Friday, February 23, 2007

Character Relationships

So, MaryAn over at Fencing With the Fog got me to thinking.

About what? Writing, what else?

Anyway, these past couple of days I’ve been struggling with bringing focus to the script I’m rewriting. My problem is that there are millions of things I have to say and want to get across in the story. However, who gives a shit?

You see, that’s the rub. Who will give a shit and why?

As already mentioned, I’m enrolled in Writer's Boot Camp’s 22-month Think Tank - almost done. I’ve heard some describe it as cultish. For me, it’s a guy/gal with a whip, cracking it every time I move my ass away from my seat. I also love the nifty little tools like premise lines, 3-6-3, unity page, etc... I never leave home without them.

One of the things I fought early on with Boot Camp was the idea of concentrating on the relationship between characters. And when I say concentrate - I mean concentrate. Every tool forces me to examine the relationships between characters - in particular, the main and dynamic. And, like Brittany Spears in Rehab, I keep resisting... at first.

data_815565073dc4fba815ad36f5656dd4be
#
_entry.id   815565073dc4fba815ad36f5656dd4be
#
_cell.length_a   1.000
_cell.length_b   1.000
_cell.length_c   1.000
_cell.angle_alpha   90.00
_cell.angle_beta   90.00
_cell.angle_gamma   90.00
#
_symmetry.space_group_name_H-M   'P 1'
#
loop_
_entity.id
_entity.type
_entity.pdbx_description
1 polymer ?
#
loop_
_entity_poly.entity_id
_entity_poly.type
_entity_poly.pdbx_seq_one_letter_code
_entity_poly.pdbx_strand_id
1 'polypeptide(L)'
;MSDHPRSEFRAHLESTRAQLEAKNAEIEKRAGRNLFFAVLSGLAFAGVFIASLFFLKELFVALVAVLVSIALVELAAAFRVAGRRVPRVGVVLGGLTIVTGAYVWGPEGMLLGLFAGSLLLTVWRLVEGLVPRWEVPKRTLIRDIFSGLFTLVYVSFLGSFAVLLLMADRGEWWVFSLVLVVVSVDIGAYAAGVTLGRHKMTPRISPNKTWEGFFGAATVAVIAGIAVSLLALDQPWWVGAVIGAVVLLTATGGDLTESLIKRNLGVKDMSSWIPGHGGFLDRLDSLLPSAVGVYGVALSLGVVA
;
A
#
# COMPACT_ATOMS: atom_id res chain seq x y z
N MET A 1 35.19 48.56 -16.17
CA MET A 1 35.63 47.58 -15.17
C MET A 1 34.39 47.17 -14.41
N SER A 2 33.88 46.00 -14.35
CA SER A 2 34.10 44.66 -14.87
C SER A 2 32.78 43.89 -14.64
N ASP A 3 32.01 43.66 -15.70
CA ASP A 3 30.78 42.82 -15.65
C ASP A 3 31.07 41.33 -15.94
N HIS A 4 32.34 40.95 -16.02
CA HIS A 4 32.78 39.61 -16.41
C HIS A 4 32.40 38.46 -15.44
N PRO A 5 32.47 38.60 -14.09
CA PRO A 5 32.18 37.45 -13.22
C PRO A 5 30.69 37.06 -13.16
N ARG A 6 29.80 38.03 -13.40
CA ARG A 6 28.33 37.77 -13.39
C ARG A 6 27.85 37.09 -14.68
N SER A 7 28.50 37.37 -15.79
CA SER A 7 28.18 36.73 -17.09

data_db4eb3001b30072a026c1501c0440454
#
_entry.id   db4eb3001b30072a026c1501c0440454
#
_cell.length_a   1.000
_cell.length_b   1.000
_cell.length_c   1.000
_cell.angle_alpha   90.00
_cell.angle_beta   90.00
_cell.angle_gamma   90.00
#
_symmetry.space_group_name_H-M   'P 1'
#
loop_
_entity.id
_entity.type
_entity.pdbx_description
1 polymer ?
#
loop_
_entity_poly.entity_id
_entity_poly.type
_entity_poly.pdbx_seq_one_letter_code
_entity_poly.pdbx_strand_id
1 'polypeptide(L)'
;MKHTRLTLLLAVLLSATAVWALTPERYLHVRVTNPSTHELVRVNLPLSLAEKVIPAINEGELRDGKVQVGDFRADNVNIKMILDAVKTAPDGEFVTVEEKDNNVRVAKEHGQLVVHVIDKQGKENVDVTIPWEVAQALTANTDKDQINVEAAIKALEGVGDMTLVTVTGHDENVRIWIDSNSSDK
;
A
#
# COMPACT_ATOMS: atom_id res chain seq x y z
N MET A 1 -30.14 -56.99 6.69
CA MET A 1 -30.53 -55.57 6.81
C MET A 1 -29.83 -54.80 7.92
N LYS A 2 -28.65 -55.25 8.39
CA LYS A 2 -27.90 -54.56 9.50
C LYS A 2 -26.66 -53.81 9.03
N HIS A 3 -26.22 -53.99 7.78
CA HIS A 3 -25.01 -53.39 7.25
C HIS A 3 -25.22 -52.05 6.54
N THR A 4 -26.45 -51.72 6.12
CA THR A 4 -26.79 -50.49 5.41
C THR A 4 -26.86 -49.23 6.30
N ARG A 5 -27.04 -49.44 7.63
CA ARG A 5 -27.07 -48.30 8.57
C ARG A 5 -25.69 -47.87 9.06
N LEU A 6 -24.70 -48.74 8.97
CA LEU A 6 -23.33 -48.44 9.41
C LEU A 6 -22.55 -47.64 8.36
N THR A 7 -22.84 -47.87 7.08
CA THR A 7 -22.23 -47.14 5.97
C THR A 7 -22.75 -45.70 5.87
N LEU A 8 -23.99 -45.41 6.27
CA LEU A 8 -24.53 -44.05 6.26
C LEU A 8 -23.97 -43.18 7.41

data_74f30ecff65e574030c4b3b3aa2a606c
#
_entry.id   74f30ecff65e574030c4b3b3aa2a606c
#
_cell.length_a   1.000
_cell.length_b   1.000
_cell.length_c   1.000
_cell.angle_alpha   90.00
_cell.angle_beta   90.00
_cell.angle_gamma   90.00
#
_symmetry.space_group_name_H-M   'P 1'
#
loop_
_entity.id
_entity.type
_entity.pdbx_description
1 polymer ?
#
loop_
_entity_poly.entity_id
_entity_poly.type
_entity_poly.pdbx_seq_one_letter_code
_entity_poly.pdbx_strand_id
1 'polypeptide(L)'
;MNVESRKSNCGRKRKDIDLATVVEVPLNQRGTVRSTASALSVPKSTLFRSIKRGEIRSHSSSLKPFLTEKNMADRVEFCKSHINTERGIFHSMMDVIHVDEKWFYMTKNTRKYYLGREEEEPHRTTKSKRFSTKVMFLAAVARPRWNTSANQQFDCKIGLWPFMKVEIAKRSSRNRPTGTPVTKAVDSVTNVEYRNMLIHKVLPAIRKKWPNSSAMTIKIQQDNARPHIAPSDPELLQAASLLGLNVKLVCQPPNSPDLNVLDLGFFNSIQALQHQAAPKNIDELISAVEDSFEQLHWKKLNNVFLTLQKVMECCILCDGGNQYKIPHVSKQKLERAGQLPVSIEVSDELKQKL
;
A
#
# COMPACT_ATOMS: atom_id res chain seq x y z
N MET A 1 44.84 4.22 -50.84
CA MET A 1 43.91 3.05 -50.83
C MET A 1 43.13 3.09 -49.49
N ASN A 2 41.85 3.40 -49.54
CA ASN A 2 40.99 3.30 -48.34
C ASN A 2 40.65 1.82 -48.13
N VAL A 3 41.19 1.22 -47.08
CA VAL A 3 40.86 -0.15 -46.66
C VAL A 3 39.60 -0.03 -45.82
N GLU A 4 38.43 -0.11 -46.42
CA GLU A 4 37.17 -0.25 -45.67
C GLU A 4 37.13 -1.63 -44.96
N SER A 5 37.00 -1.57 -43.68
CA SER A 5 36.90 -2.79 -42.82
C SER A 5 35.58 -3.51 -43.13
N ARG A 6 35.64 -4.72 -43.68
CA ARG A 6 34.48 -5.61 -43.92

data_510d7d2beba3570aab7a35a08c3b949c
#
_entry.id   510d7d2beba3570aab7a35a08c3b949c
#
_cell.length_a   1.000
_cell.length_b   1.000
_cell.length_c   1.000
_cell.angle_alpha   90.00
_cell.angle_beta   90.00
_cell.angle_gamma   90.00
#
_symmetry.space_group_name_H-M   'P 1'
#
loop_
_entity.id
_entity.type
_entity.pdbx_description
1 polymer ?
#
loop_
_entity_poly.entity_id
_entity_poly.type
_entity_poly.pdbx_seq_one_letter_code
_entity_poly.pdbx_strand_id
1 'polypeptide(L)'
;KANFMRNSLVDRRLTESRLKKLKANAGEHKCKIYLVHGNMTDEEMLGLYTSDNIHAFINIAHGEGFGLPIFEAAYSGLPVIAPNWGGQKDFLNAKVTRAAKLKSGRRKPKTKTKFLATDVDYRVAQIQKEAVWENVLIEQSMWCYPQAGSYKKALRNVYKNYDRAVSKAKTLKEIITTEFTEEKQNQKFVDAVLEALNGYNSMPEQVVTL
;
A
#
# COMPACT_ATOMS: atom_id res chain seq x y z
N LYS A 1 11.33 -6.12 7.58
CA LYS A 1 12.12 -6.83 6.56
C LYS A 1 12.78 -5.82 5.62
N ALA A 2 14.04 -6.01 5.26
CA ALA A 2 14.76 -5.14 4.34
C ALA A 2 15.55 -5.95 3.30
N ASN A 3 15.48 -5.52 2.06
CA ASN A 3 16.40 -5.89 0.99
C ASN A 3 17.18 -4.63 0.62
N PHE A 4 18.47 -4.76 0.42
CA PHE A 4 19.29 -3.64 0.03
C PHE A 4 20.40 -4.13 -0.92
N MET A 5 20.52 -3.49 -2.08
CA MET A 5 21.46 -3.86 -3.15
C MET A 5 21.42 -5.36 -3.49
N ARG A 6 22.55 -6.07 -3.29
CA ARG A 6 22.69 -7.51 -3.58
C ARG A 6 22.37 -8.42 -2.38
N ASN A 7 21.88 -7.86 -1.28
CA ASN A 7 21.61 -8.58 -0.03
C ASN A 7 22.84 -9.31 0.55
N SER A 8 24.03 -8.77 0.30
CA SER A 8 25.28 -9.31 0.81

You see, I’m a writer. I don’t need no stinkin’ rules or guidelines. A real writer just writes from the heart - after all, I have some thing(s) to say.

Okay, back to reality.

Stories are about relationships. Every single movie ever made is about one person wanting or needing something from another person or needing the help of another person or wanting to kill, love, bed, win-over, etc.., another person or having to hide, reveal, pretend, confuse something from another person... okay, you get my point - people - relationships.

As MaryAn put it, there are people who don’t know how to have relationships.

YES! This is the stuff that movies are made of. The complications of those relationships.

A lot of gurus, books, and schools spend a lot of time talking about a great protagonist, or even antagonist, but I don’t go to the movies to see one guy or gal up on screen. That shit would be just plain... uh, BORING.

I go to see what the characters will do and say to one another. Maybe they’ll say something crafty that I wish I could say to the guy next door who keeps parking his goddamn yellow truck in front of my house. Maybe they’ll blow up something - or someone, thus allowing my own angst a venue of release.

We already have in play words like conflict and antagonist that convey this. Conflict, for me, is relationship.

But you already knew this. So, back to writing I go.

No comments: